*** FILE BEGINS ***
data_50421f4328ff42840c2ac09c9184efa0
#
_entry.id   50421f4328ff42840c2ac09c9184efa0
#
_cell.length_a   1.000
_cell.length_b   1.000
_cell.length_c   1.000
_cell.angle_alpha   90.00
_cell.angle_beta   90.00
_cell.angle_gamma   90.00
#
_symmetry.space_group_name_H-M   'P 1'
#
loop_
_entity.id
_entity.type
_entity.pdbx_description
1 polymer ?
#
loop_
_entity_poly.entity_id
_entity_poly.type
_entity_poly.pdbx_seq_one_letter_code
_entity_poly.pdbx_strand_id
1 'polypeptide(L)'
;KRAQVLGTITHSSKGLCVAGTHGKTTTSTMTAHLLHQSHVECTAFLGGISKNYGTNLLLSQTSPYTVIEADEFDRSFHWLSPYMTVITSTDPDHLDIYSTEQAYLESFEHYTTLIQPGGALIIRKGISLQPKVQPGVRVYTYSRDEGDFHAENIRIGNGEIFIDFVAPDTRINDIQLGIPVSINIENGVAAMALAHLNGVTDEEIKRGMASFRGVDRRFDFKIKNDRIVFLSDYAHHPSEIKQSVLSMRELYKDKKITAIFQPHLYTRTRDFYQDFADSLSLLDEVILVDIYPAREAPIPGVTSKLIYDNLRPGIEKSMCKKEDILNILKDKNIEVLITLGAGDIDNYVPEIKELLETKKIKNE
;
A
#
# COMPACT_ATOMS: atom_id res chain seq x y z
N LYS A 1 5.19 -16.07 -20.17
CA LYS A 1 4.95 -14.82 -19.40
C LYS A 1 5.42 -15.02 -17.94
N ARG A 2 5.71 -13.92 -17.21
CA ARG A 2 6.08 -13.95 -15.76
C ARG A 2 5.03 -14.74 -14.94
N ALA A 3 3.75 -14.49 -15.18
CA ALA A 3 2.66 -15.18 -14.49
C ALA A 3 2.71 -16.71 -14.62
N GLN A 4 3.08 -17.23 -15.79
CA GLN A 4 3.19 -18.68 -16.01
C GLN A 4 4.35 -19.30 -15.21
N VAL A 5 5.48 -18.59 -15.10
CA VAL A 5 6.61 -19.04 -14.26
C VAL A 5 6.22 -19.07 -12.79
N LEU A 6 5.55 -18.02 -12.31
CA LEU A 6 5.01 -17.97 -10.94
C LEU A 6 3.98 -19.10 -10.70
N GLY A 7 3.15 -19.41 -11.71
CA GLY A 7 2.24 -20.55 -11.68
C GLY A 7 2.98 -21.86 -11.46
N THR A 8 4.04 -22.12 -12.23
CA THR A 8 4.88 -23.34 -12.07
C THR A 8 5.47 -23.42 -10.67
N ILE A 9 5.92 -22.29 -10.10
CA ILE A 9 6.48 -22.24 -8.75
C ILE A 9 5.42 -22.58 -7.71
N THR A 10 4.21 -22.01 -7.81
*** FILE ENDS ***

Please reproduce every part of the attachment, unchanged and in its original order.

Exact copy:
data_50421f4328ff42840c2ac09c9184efa0
#
_entry.id   50421f4328ff42840c2ac09c9184efa0
#
_cell.length_a   1.000
_cell.length_b   1.000
_cell.length_c   1.000
_cell.angle_alpha   90.00
_cell.angle_beta   90.00
_cell.angle_gamma   90.00
#
_symmetry.space_group_name_H-M   'P 1'
#
loop_
_entity.id
_entity.type
_entity.pdbx_description
1 polymer ?
#
loop_
_entity_poly.entity_id
_entity_poly.type
_entity_poly.pdbx_seq_one_letter_code
_entity_poly.pdbx_strand_id
1 'polypeptide(L)'
;KRAQVLGTITHSSKGLCVAGTHGKTTTSTMTAHLLHQSHVECTAFLGGISKNYGTNLLLSQTSPYTVIEADEFDRSFHWLSPYMTVITSTDPDHLDIYSTEQAYLESFEHYTTLIQPGGALIIRKGISLQPKVQPGVRVYTYSRDEGDFHAENIRIGNGEIFIDFVAPDTRINDIQLGIPVSINIENGVAAMALAHLNGVTDEEIKRGMASFRGVDRRFDFKIKNDRIVFLSDYAHHPSEIKQSVLSMRELYKDKKITAIFQPHLYTRTRDFYQDFADSLSLLDEVILVDIYPAREAPIPGVTSKLIYDNLRPGIEKSMCKKEDILNILKDKNIEVLITLGAGDIDNYVPEIKELLETKKIKNE
;
A
#
# COMPACT_ATOMS: atom_id res chain seq x y z
N LYS A 1 5.19 -16.07 -20.17
CA LYS A 1 4.95 -14.82 -19.40
C LYS A 1 5.42 -15.02 -17.94
N ARG A 2 5.71 -13.92 -17.21
CA ARG A 2 6.08 -13.95 -15.76
C ARG A 2 5.03 -14.74 -14.94
N ALA A 3 3.75 -14.49 -15.18
CA ALA A 3 2.66 -15.18 -14.49
C ALA A 3 2.71 -16.71 -14.62
N GLN A 4 3.08 -17.23 -15.79
CA GLN A 4 3.19 -18.68 -16.01
C GLN A 4 4.35 -19.30 -15.21
N VAL A 5 5.48 -18.59 -15.10
CA VAL A 5 6.61 -19.04 -14.26
C VAL A 5 6.22 -19.07 -12.79
N LEU A 6 5.55 -18.02 -12.31
CA LEU A 6 5.01 -17.97 -10.94
C LEU A 6 3.98 -19.10 -10.70
N GLY A 7 3.15 -19.41 -11.71
CA GLY A 7 2.24 -20.55 -11.68
C GLY A 7 2.98 -21.86 -11.46
N THR A 8 4.04 -22.12 -12.23
CA THR A 8 4.88 -23.34 -12.07
C THR A 8 5.47 -23.42 -10.67
N ILE A 9 5.92 -22.29 -10.10
CA ILE A 9 6.48 -22.24 -8.75
C ILE A 9 5.42 -22.58 -7.71
N THR A 10 4.21 -22.01 -7.81